(17) Nath. Faufte, precor, gelidá] Tho' all the Editions concur to give this Speech to Sir Nathaniel, yet, as Dr. Thirlby ingeniously obferv'd to me, it is evident, it must belong to Holofernes. The Curate is employ'd in reading the Letter to himself; and while he is doing fo, that the Stage may not ftand ftill, Holofernes either pulls out a Book; or, repeating fome Verfes by heart from Mantuanus, comments upon the Character of that Poet. Baptifta Spagnolus, (firnamed Mantuanus, from the Place of his Birth;) was a voluminous Writer of Poems, who flourish'd towards the latter End of the 15th Century.


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fpeak of thee as the traveller doth of Venice; Vinegia, Vinegia! qui non te vedi, ei non te pregia (18). Old Mantuan, old Mantuan! Who understandeth thee not, loves thee not: ut re fol la mi fa. Under pardon, Sir, what are the contents ? or rather, as Horace fays in his : What! my foul! verfes? (19)

Nath. Ay, Sir, and very learned.

Hol. Let me hear a staff, a ftanza, a verfe; Lege, Domine.

Nath. If love make me forfworn, how fhall I fwear to love?

Ah, never faith could hold, if not to beauty vow'd; Though to my felf forfworn, to thee I'll faithful


Thofe thoughts to me were oaks, to thee like ofiers bow'd.

Study his biafs leaves, and makes his book thine eyes ; Where all those pleasures live, that art would comprehend :

If knowledge be the mark, to know thee fhall fuffice; Well learned is that tongue, that well can thee commend.

All ignorant that Soul, that fees thee without wonder: Which is to me some praise, that I thy parts admire;

Thy eye Jove's lightning bears, thy voice his dreadful thunder;

Which, not to anger bent, is mufick, and fweet fire.

(18) Venechi, venache a, qui non te vide, i non te piaech.] Thus Mr. Rowe, and Mr. Pope, from the old blundering Editions. But that thefe Gentlemen, Poets, Scholars, and Linguifts, could not afford to restore this little Scrap of true Italian, is to me unaccountable. Our Author is applying the Praises of Mantuanus to a common proverbial Sentence, faid of Venice. Vinegia, Vinegia! qui non te vedi, ei non te pregia. O Venice, Venice, he, who has never feen thee, has thee not in Efteem.

(19) What! my Soul! Verfes?] As our Poet has mention'd Horace, I prefume, he is here alluding to this Paffage in his 1. Sermon. 9. Quid agis, dulcissime rerum?


Celestial as thou art, Oh pardon, love, this wrong, That fings heav'n's praise with such an earthly tongue.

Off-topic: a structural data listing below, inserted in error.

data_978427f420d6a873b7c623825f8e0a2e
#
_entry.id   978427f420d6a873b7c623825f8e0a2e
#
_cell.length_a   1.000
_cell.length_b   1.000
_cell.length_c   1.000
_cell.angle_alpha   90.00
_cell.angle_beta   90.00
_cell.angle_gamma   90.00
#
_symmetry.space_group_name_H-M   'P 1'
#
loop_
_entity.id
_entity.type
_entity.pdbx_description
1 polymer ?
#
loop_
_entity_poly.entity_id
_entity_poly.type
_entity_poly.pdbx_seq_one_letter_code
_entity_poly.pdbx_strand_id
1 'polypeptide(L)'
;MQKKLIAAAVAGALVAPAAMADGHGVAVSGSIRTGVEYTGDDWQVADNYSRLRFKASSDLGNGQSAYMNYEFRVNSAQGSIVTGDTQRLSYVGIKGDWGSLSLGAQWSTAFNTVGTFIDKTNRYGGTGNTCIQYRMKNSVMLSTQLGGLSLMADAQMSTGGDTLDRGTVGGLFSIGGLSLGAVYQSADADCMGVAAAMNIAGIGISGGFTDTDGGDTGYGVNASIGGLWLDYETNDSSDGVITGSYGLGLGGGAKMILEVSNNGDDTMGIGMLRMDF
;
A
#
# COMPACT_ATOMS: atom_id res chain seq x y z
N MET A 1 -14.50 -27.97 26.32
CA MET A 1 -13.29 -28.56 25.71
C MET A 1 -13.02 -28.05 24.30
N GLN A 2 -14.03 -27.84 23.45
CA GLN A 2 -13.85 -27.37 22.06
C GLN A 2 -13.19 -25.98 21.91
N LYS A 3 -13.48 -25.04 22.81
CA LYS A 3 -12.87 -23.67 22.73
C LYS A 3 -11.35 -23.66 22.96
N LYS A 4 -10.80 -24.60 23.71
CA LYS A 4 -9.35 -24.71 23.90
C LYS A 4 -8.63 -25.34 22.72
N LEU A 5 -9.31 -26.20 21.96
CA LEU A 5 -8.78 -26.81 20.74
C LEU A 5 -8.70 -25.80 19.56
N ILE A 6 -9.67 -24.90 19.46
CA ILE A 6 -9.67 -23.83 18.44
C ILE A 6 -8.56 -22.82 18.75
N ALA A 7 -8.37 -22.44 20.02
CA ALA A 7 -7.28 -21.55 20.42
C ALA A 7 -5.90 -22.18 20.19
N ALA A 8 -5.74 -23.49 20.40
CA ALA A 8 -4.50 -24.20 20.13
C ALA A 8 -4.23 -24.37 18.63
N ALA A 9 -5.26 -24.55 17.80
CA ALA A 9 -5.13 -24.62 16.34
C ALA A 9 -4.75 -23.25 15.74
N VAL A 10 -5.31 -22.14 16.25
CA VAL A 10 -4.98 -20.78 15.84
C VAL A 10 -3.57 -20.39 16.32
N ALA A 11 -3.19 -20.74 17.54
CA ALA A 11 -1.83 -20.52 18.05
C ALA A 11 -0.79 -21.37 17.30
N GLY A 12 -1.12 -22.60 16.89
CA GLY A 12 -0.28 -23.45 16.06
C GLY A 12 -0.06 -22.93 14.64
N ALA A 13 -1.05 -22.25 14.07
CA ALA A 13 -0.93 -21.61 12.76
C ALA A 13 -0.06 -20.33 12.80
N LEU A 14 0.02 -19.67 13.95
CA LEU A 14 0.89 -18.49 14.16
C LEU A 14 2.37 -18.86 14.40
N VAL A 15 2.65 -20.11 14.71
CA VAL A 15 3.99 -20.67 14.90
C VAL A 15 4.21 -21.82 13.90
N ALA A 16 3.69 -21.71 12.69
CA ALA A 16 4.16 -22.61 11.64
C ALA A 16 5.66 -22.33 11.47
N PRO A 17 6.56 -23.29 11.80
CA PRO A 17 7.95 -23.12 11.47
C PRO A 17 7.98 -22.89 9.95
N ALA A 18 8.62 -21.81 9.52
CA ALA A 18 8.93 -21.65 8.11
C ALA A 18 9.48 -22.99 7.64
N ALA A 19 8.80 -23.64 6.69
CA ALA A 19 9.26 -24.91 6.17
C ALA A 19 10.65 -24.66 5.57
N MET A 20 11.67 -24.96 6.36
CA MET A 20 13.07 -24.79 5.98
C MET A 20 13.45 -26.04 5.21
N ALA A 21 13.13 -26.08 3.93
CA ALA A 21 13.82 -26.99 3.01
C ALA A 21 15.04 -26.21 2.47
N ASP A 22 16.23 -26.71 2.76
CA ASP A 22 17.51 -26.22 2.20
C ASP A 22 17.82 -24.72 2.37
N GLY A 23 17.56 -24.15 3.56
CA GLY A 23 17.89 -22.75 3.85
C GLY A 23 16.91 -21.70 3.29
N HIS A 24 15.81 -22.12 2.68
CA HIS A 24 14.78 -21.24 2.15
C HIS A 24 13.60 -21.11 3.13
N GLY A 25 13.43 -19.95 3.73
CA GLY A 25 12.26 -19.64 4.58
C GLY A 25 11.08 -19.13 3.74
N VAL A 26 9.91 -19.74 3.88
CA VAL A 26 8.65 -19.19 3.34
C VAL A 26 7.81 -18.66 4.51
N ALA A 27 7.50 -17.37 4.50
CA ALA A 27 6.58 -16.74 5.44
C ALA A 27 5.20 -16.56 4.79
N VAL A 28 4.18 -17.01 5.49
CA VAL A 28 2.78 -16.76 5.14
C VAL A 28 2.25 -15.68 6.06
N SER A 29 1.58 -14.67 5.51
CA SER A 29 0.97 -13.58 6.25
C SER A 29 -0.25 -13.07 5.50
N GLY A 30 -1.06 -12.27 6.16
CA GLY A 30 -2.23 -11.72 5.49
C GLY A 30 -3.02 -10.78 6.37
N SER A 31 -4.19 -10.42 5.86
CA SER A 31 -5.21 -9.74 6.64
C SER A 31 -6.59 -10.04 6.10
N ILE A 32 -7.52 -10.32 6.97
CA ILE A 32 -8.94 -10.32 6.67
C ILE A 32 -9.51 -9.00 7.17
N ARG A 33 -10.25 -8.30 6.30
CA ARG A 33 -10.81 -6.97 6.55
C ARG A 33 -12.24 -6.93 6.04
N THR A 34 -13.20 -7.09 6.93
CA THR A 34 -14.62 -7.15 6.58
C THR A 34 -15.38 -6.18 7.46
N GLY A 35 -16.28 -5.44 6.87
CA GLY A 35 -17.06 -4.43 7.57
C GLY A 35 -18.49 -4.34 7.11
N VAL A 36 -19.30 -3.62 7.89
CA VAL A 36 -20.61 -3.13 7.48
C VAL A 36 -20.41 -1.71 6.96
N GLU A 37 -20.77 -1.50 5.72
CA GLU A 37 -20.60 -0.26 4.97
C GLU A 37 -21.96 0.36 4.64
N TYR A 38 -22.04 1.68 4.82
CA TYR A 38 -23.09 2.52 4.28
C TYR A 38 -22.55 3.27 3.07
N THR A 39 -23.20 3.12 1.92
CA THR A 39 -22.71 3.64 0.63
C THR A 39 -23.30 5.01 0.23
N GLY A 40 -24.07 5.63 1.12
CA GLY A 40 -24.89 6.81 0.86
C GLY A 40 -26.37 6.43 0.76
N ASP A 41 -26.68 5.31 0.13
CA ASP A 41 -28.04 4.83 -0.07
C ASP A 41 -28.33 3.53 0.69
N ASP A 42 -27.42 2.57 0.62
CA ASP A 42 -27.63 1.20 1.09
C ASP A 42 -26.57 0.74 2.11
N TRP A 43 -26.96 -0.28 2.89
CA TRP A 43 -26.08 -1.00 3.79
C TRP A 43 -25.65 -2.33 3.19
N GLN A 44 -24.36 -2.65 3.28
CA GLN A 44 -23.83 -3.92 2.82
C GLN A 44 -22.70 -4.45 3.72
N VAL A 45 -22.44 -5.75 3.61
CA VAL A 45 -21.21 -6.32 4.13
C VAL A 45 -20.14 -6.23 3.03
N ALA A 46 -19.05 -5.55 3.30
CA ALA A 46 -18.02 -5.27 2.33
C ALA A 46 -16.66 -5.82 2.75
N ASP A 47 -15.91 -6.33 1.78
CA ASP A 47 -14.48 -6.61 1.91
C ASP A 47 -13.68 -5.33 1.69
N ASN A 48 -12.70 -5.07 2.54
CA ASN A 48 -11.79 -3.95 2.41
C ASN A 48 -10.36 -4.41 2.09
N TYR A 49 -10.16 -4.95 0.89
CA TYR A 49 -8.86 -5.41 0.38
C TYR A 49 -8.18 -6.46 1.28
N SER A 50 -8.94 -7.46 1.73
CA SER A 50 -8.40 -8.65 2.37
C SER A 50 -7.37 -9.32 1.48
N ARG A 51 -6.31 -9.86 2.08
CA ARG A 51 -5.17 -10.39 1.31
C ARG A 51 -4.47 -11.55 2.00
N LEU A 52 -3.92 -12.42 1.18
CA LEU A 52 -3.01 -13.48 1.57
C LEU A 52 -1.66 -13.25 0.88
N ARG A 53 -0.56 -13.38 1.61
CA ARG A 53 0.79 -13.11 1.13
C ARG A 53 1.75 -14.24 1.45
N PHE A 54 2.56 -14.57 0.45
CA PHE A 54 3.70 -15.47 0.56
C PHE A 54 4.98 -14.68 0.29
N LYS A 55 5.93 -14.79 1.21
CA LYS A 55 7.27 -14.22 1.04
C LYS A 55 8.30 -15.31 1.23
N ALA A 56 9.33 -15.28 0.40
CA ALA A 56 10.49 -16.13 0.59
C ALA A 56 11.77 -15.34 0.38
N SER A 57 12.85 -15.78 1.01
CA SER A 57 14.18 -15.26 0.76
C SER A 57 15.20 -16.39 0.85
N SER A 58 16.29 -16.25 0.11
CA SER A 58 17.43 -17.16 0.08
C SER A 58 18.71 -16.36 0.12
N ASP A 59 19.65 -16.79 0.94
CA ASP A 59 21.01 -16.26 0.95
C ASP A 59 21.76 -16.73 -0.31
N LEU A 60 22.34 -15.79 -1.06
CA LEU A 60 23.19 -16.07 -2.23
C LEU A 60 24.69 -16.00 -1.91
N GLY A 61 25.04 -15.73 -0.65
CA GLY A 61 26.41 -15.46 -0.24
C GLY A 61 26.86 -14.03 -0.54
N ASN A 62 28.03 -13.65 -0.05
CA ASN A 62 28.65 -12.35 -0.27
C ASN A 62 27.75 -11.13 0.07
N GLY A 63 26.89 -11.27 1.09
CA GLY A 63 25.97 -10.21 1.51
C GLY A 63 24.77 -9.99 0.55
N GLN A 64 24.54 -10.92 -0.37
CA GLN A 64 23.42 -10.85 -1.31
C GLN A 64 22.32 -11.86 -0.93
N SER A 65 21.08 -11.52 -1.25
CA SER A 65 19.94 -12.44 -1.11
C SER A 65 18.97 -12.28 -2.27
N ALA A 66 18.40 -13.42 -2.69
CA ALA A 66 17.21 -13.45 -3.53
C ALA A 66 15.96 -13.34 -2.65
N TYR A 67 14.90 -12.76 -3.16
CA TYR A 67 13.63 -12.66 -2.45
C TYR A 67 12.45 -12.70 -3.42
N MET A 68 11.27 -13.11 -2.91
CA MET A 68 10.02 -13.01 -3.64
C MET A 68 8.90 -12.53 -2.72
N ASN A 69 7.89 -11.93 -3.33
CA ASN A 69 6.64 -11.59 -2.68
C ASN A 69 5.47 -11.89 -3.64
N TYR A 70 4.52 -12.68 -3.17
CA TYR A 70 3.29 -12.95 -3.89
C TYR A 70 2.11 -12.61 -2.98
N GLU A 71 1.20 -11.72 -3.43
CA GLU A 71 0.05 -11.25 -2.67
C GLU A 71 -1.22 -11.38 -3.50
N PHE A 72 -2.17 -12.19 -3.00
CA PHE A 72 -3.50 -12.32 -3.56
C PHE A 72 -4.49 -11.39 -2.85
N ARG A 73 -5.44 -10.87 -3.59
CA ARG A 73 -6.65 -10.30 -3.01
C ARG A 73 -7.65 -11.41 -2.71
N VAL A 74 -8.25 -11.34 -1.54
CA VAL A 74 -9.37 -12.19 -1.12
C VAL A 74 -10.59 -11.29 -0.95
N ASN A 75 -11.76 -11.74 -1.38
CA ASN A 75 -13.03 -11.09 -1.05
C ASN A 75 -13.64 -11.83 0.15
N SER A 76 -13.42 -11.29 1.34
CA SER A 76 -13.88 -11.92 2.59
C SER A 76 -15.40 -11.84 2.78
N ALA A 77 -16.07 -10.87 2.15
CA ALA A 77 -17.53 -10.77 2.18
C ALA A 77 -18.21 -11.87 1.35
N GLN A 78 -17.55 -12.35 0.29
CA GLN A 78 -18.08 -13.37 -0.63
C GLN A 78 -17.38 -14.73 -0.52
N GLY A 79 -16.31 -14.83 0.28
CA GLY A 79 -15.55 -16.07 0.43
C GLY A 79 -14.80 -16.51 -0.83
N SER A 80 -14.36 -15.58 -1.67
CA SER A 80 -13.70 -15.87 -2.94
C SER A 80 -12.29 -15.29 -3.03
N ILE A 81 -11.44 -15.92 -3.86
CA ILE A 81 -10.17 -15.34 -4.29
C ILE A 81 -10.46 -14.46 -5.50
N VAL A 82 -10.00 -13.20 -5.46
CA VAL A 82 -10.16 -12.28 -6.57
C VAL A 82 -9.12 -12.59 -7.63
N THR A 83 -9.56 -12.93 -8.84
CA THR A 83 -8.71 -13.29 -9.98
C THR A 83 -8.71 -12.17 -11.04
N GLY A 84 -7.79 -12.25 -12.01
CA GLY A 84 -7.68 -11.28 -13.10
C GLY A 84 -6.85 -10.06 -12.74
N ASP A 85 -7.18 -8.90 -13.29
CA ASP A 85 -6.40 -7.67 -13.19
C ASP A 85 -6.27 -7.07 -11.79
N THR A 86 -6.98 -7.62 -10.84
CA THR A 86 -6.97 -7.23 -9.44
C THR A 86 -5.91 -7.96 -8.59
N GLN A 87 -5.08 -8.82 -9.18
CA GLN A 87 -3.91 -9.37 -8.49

: cent.

Hol. You find not the Apostrophes, and fo miss the acLet me fupervise the canzonet (20). Here are only numbers ratify'd (21); but for the elegancy, faci

(20) Let me supervise the Cangenet.] If the Editors have met with any fuch Word, it is more than I have done, or, I believe, ever shall do. Our Author wrote Canzonet, from the Italian Word Canzonetto, a little Song.

(21) Nath. Here are only Numbers ratified; ] Tho' this Speech has been all along plac'd to Sir Nathaniel, I have ventur'd to join it to the preceding Words of Holofernes; and not without Reason. The Speaker here is impeaching the Vertes; but Sir Nathaniel, as it appears above, thought them learned ones: befides, as Dr. Thirlby obferves, almost every Word of this : Speech fathers itself on the Pedant. So much for the Regulation of it now, a little, to the Contents.

And why indeed Nafo, but for smelling out the odoriferous Flowers of Fancy? the jerks of Invention imitary is nothing.

Sagacity with a Vengeance! I fhould be afham'd to own my self a piece of a Scholar, to pretend to the Task of an Editor, and to pafs fuch Stuff as this upon the World for genuine. Who ever heard of Invention imitary? Invention and Imitation have ever been accounted two diftin&t Things. The Speech is by a Pedant, who frequently throws in a Word of Latin amongst his English; and he is here flourishing upon the Merit of Invention, beyond That of Imitation, or copying after another. My Correction makes the Whole so plain and intelligible, that, I think, it carries Conviction along with it. Again:

So doth the Hound his Mafter, the Ape his Keeper, the tired Horse his Rider.

The Pedant here, to run down Imitation, fhews that it is a Quality within the Capacity of Beafts: that the Dog and the Ape are taught to copy Tricks by their Mafter and Keeper; and so is the tir'd Horfe by his Rider. This laft is a wonderful Inftance; but it happens not to be true. Mr. Warburton ingenioufly faw, that the Author must have wrote the tryed Horse

his Rider.

i, e. One, exercis'd, and broke to the Manage: for he obeys every Sign, and Motion of the Rein, or of his Rider.